For anything to keep you from writing it must be big.  I didn’t do a lot of writing while going through a custody battle.  But you need not panic (as I have in the past) that life is now suddenly denying you the time to get to your real loves.  Writing needs time and space to develop fully; it can wait for you.  In fact, it is one thing in life that will actually be better for you having made it wait.  It’s such a tricky art form to master; many don’t really ‘get it’ until they find themselves in their 80s at it is.  You have plenty of time.

While you are away from writing, you can still keep things ticking over by just letting ideas and images run through your mind.  That old story idea you had three years ago?  Now is the time to properly sort it out in my mind without the pressure of having to commit anything to paper.  Build, build, build.  You need not be idle.  Despite the fact that you may not be writing anything at all, these ‘down’ periods can conversely be some of the most creative.

Blurb – King Biscuit

“Billy Ray had glimpsed the world outside Argus in books, on TV, and from firsthand accounts of people who’d escaped the gravitational pull of Argus and ventured out into the Great Beyond the Horizon. He longed to sail into the Winds of Chance to see where they deposited him. And so, dear Reader, read King Biscuit.  Take a Chance. Sail the Winds. See where both will deposit you.”
—Russell Bittner, author of Trompe-l’oeil

Interview with Jim Geiwitz

(This interview first appeared in the Marshall Messenger)

The Town of Watered-Down Whiskey
(TWDW) is my 15th book, but my first novel.  The previous books have been textbooks, technical manuals, and trade nonfiction.

I began the novel 30 years ago, as a series of short stories.  The stories were, of course, on a topic I knew well, that is, coming of age in a small town in the prairies, in Minnesota.  The stories were all  located in Minneota, my hometown, and the characters were also shared.  In 10 years, with a number of interrelated short stories written, I realized that by writing short segues between the stories, I had a complete novel.

As for the deeper question of why I wrote the short stories I did, the answer wasn’t clear to me until I tied them together to form a “long story,” that is, a novel.  I thought originally that the novel was about me, whom one reviewer described as “… the physically inept but intellectually astute observer and participant, who has the sensitivity but not the fortitude to act as nobly as he would like.”  OK, that’s pretty accurate.  But seeing the novel as a whole, I realized that it was about “community,” that is, life as it is lived in small towns in America.  The reviewer  called it “… a superb interweaving of history, fairytale, and fascinating characters, through which both the nurturing and the destructive small-town culture emerge.”   The comedy and the tragedy of small-town life.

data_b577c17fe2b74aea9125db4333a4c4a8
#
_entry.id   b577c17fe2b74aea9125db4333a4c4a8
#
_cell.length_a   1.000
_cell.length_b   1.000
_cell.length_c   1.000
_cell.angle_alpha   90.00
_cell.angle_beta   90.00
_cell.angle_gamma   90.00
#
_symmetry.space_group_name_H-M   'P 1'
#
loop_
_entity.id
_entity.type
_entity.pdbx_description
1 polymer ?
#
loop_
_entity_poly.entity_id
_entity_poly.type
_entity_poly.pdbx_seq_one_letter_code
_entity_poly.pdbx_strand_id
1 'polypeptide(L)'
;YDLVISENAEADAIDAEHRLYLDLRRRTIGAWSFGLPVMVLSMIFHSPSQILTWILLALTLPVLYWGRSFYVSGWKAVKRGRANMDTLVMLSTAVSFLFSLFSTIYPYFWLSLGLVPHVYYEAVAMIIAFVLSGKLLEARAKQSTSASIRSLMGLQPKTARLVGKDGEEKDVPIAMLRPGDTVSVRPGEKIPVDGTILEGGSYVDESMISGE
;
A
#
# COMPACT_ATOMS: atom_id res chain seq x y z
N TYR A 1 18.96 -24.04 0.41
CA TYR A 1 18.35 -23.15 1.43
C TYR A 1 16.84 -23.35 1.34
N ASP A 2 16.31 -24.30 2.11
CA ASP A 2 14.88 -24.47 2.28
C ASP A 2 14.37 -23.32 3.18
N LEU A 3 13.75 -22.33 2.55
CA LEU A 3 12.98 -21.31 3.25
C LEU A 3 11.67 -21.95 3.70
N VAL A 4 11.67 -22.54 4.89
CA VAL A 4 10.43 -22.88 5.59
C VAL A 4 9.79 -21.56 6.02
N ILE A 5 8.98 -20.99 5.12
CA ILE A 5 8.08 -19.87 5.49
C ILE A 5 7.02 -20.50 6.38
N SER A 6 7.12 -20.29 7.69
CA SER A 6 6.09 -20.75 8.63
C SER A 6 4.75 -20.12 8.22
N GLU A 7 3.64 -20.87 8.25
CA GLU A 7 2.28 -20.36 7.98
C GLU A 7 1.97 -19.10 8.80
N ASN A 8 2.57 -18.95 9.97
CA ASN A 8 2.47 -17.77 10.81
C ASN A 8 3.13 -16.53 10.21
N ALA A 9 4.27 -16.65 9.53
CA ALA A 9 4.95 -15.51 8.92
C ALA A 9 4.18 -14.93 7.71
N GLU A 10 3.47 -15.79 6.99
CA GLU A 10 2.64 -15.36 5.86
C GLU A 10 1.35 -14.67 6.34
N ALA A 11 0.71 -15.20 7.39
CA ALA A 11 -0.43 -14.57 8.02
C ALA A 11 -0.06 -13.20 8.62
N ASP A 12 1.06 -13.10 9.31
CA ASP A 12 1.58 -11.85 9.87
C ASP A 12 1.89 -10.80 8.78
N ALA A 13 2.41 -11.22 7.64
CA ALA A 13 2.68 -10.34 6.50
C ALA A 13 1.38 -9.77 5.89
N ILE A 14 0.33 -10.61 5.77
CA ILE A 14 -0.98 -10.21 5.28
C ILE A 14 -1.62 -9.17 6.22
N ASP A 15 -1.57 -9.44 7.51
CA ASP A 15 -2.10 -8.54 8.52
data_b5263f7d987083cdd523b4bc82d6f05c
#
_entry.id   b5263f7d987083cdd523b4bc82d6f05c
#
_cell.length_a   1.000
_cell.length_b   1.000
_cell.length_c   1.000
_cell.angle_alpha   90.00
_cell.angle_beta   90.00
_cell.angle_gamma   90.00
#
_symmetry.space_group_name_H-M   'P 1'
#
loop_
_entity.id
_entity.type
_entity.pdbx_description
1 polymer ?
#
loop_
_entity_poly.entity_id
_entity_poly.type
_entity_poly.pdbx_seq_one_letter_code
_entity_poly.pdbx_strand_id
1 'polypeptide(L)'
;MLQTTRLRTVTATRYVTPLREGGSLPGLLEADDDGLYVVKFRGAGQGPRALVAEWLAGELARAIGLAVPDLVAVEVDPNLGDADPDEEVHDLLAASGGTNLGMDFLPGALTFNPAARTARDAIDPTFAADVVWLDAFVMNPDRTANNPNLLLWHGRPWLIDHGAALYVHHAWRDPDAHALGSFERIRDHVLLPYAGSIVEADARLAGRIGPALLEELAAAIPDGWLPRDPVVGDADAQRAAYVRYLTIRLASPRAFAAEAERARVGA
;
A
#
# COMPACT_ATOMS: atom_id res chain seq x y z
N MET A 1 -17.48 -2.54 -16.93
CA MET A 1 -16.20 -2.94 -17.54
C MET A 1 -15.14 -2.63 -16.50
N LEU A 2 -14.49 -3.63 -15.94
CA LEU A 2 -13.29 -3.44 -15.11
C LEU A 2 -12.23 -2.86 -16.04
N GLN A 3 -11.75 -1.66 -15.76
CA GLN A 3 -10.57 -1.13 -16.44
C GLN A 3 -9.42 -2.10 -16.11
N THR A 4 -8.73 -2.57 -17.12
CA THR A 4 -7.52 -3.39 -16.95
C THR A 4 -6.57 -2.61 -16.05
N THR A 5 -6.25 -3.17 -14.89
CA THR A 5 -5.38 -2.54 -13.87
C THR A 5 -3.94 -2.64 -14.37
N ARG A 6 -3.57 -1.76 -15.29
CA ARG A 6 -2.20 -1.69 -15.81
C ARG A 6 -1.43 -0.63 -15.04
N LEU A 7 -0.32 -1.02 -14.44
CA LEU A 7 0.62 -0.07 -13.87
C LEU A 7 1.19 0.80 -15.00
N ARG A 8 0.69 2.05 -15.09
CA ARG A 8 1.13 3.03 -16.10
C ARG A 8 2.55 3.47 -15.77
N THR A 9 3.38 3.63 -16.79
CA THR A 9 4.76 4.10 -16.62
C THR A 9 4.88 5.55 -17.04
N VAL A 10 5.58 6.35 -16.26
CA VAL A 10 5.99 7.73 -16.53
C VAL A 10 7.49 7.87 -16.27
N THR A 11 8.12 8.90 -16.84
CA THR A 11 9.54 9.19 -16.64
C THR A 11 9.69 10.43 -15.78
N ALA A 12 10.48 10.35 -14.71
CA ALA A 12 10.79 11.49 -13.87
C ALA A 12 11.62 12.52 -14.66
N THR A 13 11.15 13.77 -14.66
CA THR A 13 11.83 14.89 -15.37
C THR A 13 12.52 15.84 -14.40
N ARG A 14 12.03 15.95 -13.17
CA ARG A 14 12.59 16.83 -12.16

The main character in my novel is Minneota.  It’s a biography of a small town.

So first and foremost, TWDW is a novel about community – most of the time warm, friendly, and supportive, but occasionally cold, unfriendly, and critical.  For a while, my working title was “The Dark Side of Lake Wobegon,” in homage to Garrison Keillor and his stories on Prairie Home Companion.

That said, the novel is also character-driven.  There are three main characters: David Sorenson, my avatar, who displays his “physical ineptness” in several events, including the baseball game in which  I made six errors on one play;  Sally Engstrom, a young woman who became the victim of the community’s wrath; and The Swede, a philosophical alcoholic. These three characters describe three important patterns of development in small towns, as each reacts to common events.

For example, readers will understand David Sorenson’s personality development and the events that form the markers of that development.  David stumbles through the novel, as I stumble through life, driven by two values and two desires.  The values are “love” and “science,” which drive my desire to understand my life (science) and my desires to love and to be loved.  Upon reflection, these are good values to live by, and I have to admit, I’ve had a good life.  I only wish I would have had the courage to act as nobly as I would have liked!  (But, then, don’t we all?)

Once I had a complete manuscript, about 20 years ago, I began trying to sell it to publishers and agents.  “I have written a novel,” I would say to these people.  They replied, “That’s wonderful!  What’s your platform?”  “Oops,” I said to myself.  “Not the question I was expecting.”  But I didn’t want to appear as stupid as I looked, so I cleared my throat and said, “I use a Macintosh.”